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  6. Devin Henry (2011). Aristotle's Pluralistic Realism. The Monist 94 (2):197-220.
    In this paper I explore Aristotle’s views on natural kinds and the compatibility of pluralism and realism, a topic that has generated considerable interest among contemporary philosophers. I argue that, when it came to zoology, Aristotle denied that there is only one way of organizing the diversity of the living world into natural kinds that will yield a single, unified system of classification. Instead, living things can be grouped and regrouped into various cross-cutting kinds on the basis of objective similarities (...)
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  7. Devin Henry (2011). A Sharp Eye for Kinds: Collection and Division in Plato's Late Dialogues. In Michael Frede, James V. Allen, Eyjólfur Kjalar Emilsson, Wolfgang-Rainer Mann & Benjamin Morison (eds.), Oxford Studies in Ancient Philosophy. Oxford University Press.
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  8. Devin Henry (2009). Aristotle’s Generation of Animals. In Georgios Anagnostopoulos (ed.), A Companion to Aristotle. Blackwell-Wiley.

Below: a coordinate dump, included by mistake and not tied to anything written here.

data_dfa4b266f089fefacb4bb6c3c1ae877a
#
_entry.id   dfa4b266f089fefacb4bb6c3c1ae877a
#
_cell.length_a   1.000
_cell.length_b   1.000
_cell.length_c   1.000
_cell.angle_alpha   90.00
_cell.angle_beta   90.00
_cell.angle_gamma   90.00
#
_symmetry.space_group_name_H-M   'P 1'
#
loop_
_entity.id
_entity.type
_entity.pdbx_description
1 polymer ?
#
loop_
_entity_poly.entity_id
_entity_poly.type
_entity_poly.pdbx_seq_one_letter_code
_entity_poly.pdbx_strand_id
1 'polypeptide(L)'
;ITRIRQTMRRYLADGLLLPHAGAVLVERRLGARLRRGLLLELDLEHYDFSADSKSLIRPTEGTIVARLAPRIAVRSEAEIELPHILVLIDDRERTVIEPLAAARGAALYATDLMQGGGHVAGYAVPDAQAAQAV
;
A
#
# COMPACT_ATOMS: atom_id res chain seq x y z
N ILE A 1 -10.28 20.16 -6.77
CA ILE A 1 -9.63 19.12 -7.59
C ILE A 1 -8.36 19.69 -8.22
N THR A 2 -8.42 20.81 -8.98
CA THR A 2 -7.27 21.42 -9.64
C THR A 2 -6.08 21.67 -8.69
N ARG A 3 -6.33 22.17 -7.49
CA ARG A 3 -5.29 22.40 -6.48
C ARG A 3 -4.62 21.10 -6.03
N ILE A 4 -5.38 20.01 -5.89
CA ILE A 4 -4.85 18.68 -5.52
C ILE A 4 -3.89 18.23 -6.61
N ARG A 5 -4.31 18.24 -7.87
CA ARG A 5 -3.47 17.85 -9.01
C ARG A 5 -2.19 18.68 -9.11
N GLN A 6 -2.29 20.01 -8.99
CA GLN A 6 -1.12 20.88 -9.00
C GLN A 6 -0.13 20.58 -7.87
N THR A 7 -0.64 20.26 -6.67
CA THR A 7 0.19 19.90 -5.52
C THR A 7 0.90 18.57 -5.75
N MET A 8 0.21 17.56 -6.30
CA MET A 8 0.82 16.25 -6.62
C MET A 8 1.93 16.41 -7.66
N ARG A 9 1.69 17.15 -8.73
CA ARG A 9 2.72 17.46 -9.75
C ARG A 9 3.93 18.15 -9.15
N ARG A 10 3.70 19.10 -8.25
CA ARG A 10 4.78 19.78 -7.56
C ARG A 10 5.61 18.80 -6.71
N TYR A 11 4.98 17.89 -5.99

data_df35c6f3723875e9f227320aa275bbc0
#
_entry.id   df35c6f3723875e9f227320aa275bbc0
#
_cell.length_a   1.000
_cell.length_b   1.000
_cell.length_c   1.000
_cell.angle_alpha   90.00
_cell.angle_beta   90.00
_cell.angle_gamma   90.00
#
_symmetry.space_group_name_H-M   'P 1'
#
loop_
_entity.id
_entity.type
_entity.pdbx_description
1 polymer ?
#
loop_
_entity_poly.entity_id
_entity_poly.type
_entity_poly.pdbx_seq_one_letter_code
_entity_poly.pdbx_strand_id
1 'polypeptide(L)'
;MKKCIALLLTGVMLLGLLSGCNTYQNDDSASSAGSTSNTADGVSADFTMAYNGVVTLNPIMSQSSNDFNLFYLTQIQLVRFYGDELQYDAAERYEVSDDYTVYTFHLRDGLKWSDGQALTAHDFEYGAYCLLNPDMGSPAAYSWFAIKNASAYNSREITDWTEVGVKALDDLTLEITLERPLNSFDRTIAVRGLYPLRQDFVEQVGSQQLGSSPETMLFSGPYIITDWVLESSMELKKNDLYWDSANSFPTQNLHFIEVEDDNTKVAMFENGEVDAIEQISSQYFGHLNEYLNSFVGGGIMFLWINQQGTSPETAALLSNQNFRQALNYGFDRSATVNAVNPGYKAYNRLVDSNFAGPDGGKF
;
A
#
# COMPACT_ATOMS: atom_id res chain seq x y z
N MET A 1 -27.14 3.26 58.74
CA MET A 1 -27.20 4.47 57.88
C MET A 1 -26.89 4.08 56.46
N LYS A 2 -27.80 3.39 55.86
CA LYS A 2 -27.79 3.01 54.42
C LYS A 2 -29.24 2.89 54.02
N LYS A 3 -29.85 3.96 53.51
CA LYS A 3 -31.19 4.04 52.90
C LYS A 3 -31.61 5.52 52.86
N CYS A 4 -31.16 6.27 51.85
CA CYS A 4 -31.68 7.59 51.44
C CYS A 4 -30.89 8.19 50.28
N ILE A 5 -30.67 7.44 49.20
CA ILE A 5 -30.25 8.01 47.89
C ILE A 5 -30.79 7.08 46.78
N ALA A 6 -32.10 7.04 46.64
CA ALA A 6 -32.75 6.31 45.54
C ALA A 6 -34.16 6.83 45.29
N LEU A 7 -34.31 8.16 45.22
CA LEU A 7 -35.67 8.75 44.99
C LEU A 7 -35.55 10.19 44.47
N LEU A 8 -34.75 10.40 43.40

A general article discussing philosophical issues arising in connection with Aristotle's "Generation of Animals" (Chapter from Blackwell's Companion to Aristotle).
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  9. Devin Henry (2008). Aristotle on Definition (Review). Journal of the History of Philosophy 46 (3):pp. 478-480.
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  10. Devin Henry (2008). Organismal Natures. Apeiron (3):47-74.
  11. Devin Henry (2007). Aristotle on Teleology, by Monte Ransome Johnson. Ancient Philosophy 27 (1):191-200.
  12. Devin Henry (2007). How Sexist is Aristotle's Developmantal Biology? Phronesis 52 (3):251-69.
    The aim of this paper is to evaluate the level of gender bias in Aristotle’s Generation of Animals while exercising due care in the analysis of its arguments. I argue that while the GA theory is clearly sexist, the traditional interpretation fails to diagnose the problem correctly. The traditional interpretation focuses on three main sources of evidence: (1) Aristotle’s claim that the female is, as it were, a “disabled” (πεπηρωμένον) male; (2) the claim at GA IV.3, 767b6-8 that females are (...)
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  13. Devin M. Henry (2007). Brill Online Books and Journals. Phronesis 52 (3).